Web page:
India’s Sanitation Time Bomb

Cleanliness is next to Godliness

With this mantra in mind, our honourable Prime Minister, Narendra Modi launched Swachh Bharat Abhiyan on October 2, 2014. The campaign aims to clean up India’s cities, towns and villages and make India open-defecation free (ODF) by October 2, 2019, the 150th birth anniversary of the Mahatma. The ODF goal is to be achieved by the construction of 12 million toilets across the country.

Joined by government employees from all over the country, Prime Minister Modi took a cleanliness oath at India Gate: Naa Gandgai Kare, Naa Karne De (Do not litter and do not let others litter)

At the start of the mission, the whole country was swept up in the tide of Mr Modi’s vision for a clean India. The campaign has gone on to become one of the most visible and celebrated national campaigns in our history with many joining in enthusiastically. It has been endorsed by celebrities and common folk, from cricketers and Bollywood stars to vegetable vendors and homemakers; just about everyone has come out in support of the campaign in some way. There have even been instances of CEOs and office workers stepping out together with brooms to clean the streets. Whether through a 60-foot high billboard or Facebook post, everyone has something to share about their contribution to the mission.

Swachh Bharat can easily be called the flagship initiative of Mr Modi’s tenure as Prime Minister. He has been personally involved in every aspect of the mission and has worked to spread awareness at every opportunity, whether through his speeches, interviews or even Mann ki Baat. Even the tax machinery has been roped in. A Swachh Bharat tax of 0.5% is now applicable on all taxable services to help raise money for the mission.

Per data provided by Ministry of Drinking Water and Sanitation, sanitation coverage has doubled from 38.70% in October 2014 to 74.15% in December 2017. Indian states such as Sikkim, Himachal Pradesh, Kerala, Uttarakhand, Haryana and Gujarat along with union territories of Chandigarh and Daman and Diu have been declared Open Defecation Free.

In July 2010, the UN General Assembly adopted a groundbreaking resolution officially recognising sanitation (access to, and use of) as a human right. A basic clean toilet with a continuous supply of ample of water, and disposal it is the right of every Indian. However, there were many communities in our country, especially in rural areas, who are not even aware of this right. One of the objectives of the Swachh Bharat Abhiyan is to create this awareness among the general population through offline initiatives at the grass root level.

The challenge though is that the focus of the Swachh Bharat Abhiyan has been the construction of toilets all over the country. However, this does not solve our sanitation problem. The mission though noble falters in execution at multiple levels. Constructing toilets is just the first step. Very little attention is being paid to what happens after – education on the workings of the toilet, ongoing maintenance, an electrical connection to make them usable and safe at all times.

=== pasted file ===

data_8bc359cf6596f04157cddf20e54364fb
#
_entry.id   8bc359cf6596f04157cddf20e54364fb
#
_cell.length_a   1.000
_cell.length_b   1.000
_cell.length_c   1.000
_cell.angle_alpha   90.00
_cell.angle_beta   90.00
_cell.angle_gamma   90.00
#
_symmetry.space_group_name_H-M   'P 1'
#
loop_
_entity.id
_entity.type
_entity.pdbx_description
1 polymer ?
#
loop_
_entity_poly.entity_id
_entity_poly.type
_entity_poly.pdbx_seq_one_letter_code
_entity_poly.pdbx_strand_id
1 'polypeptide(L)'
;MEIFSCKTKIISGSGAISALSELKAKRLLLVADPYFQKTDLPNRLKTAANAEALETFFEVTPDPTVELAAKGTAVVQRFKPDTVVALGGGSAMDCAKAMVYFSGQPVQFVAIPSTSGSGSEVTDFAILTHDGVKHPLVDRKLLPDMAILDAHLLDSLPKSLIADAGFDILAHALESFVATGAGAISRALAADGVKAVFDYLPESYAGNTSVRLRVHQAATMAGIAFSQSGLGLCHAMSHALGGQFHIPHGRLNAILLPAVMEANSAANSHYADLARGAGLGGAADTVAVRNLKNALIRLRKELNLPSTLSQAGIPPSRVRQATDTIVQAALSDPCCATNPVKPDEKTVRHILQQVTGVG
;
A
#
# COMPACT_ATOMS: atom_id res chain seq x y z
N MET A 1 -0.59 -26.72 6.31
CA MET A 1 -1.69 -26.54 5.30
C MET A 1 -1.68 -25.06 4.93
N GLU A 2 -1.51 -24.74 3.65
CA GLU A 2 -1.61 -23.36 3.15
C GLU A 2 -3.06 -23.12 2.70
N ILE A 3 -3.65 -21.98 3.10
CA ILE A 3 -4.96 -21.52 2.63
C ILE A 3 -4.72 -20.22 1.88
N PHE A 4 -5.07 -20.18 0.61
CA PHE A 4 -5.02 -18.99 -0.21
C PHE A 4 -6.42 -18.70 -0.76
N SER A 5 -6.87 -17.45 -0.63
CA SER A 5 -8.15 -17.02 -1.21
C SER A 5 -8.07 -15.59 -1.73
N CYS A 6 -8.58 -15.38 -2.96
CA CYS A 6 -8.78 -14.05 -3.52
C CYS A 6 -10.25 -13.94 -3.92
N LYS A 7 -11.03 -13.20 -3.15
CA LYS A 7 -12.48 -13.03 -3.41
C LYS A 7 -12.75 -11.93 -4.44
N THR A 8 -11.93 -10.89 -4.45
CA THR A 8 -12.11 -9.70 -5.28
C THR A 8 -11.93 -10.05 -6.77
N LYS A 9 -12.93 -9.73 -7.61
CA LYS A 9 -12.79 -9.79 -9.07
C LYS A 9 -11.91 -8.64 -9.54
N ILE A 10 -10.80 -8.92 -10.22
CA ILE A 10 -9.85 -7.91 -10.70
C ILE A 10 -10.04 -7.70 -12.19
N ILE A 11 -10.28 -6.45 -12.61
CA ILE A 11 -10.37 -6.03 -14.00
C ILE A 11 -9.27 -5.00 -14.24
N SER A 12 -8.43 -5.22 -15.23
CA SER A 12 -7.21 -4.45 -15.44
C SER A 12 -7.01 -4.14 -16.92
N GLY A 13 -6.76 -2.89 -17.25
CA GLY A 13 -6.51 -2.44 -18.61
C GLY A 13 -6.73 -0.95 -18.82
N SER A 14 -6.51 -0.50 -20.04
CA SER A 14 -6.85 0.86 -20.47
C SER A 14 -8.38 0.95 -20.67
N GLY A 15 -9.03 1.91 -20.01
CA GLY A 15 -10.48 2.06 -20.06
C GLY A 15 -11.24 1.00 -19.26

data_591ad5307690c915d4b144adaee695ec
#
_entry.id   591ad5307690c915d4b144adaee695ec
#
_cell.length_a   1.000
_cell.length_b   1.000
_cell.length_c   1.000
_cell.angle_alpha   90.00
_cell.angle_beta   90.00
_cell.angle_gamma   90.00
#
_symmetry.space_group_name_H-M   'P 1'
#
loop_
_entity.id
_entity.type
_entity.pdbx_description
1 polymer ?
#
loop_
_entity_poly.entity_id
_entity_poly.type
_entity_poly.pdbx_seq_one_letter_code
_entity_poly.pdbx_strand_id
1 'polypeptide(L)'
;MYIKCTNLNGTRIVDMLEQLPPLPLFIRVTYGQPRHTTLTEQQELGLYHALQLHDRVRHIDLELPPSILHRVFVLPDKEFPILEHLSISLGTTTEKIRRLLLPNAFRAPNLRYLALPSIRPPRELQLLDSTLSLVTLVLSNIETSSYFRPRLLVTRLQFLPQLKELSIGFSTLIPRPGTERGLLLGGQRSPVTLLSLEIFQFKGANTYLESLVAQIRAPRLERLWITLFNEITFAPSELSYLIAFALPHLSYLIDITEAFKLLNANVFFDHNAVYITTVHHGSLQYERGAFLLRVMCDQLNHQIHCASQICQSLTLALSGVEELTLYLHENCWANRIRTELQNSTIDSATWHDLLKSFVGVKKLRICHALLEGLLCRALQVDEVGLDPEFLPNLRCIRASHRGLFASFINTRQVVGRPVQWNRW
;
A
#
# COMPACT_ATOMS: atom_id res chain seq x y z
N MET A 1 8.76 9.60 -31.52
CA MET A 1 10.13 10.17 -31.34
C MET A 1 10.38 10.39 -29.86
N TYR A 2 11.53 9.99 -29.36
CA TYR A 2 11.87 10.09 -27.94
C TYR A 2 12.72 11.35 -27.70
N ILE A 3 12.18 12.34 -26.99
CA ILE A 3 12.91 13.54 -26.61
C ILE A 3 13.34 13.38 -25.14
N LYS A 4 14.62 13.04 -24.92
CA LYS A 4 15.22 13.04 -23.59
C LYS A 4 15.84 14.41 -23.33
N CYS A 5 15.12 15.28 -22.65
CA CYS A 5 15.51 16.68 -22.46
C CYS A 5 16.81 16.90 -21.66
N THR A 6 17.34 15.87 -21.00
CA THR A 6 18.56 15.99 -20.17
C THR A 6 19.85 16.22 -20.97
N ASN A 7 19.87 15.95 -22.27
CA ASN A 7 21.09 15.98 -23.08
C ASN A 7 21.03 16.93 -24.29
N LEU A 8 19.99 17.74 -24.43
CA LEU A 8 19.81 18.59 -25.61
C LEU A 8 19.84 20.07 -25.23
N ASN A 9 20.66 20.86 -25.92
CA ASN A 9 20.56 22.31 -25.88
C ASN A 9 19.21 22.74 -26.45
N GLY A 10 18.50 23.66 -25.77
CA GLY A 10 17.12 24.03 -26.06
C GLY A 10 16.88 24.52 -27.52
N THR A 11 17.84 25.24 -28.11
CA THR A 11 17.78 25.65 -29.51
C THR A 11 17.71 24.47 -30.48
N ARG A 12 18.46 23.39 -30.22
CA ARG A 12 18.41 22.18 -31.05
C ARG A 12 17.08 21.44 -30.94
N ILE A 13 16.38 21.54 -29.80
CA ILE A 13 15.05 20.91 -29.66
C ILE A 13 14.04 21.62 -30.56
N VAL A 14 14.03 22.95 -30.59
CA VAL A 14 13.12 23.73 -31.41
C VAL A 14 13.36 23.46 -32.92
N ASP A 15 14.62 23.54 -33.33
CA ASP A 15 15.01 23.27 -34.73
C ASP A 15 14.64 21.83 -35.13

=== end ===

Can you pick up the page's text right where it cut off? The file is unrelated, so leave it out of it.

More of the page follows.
Many of these toilets have become unusable due to accumulated filth and poor plumbing that fails to provide clean water. States like UP and Bihar have always been notorious when it comes to open defecation. Though toilets have been built, the lack of solid waste management and water results in a preference for open fields. Lack of staff to maintain the toilets has left many toilets at the mercy of local goons who have either vandalised them or are using them as free storage places.

According to the Swachh Bharat Abhiyan website, over 40 lakh toilets have been constructed since 2014, but the question of their maintenance remains unanswered.

Critics of the mission suggest that the money spent to publicise the mission through television, outdoor advertising an social media (a whopping 530 crores and counting) would be better spent creating awareness at the grassroots level and putting machinery in place to ensure these constructed toilets are used. They feel strongly that states cannot be declared ODF only on the basis of toilet construction. It is the usage of these facilities that determines ODF and not construction.

In urban areas, the scenario though better is not rosy either. The toilets are for the most part unusable especially outside of major metros like Mumbai. The Ministry of Urban Development released a mobile application that locates the nearest public toilet. The app also allows users to rate the toilet on cleanliness and hygiene. Again, a good idea, but the execution is flimsy and limited.

Sewage systems in urban areas have been the silent victim of poor planning and economic migration. Most of the waste generated is discharged untreated into the open drains. Even sewers are connected to common drains that either meet the local water body or stagnate in the low lying land, eventually polluting groundwater and degrading its quality. These are serious health hazards, especially in the monsoons.

While Swachh Bharat Abhiyan is a recognised media success, the absence of big-picture thinking is a serious threat to the success of the mission. And it will do nothing to solve the sanitation time bomb we are sitting on. We need to collectively explore sustainable solutions that address India’s sanitation challenges holistically without compromising our environment.

This post first appeared on LinkedIn.

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